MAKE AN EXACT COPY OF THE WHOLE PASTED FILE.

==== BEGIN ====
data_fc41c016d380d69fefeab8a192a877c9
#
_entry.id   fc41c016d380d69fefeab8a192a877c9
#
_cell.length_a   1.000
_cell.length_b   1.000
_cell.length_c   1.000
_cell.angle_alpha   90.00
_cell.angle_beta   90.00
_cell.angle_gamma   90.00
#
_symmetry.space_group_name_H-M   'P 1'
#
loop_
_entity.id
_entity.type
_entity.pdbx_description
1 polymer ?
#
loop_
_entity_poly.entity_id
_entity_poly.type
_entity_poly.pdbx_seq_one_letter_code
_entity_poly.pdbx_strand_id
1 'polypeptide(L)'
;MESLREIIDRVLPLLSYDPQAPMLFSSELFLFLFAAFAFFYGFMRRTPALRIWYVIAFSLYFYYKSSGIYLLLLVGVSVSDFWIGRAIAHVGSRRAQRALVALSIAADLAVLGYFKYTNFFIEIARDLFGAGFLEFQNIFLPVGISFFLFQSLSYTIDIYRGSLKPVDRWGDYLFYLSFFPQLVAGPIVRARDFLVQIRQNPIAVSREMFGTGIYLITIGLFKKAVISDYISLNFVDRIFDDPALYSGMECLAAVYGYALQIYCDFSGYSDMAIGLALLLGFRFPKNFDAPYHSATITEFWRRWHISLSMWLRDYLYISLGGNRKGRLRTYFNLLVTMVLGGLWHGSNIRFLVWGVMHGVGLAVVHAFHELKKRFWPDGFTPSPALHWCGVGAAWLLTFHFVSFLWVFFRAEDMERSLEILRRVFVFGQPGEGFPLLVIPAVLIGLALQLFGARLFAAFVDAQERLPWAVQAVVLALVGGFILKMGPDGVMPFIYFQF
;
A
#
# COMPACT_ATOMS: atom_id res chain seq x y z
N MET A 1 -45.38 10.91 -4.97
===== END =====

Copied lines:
data_fc41c016d380d69fefeab8a192a877c9
#
_entry.id   fc41c016d380d69fefeab8a192a877c9
#
_cell.length_a   1.000
_cell.length_b   1.000
_cell.length_c   1.000
_cell.angle_alpha   90.00
_cell.angle_beta   90.00
_cell.angle_gamma   90.00
#
_symmetry.space_group_name_H-M   'P 1'
#
loop_
_entity.id
_entity.type
_entity.pdbx_description
1 polymer ?
#
loop_
_entity_poly.entity_id
_entity_poly.type
_entity_poly.pdbx_seq_one_letter_code
_entity_poly.pdbx_strand_id
1 'polypeptide(L)'
;MESLREIIDRVLPLLSYDPQAPMLFSSELFLFLFAAFAFFYGFMRRTPALRIWYVIAFSLYFYYKSSGIYLLLLVGVSVSDFWIGRAIAHVGSRRAQRALVALSIAADLAVLGYFKYTNFFIEIARDLFGAGFLEFQNIFLPVGISFFLFQSLSYTIDIYRGSLKPVDRWGDYLFYLSFFPQLVAGPIVRARDFLVQIRQNPIAVSREMFGTGIYLITIGLFKKAVISDYISLNFVDRIFDDPALYSGMECLAAVYGYALQIYCDFSGYSDMAIGLALLLGFRFPKNFDAPYHSATITEFWRRWHISLSMWLRDYLYISLGGNRKGRLRTYFNLLVTMVLGGLWHGSNIRFLVWGVMHGVGLAVVHAFHELKKRFWPDGFTPSPALHWCGVGAAWLLTFHFVSFLWVFFRAEDMERSLEILRRVFVFGQPGEGFPLLVIPAVLIGLALQLFGARLFAAFVDAQERLPWAVQAVVLALVGGFILKMGPDGVMPFIYFQF
;
A
#
# COMPACT_ATOMS: atom_id res chain seq x y z
N MET A 1 -45.38 10.91 -4.97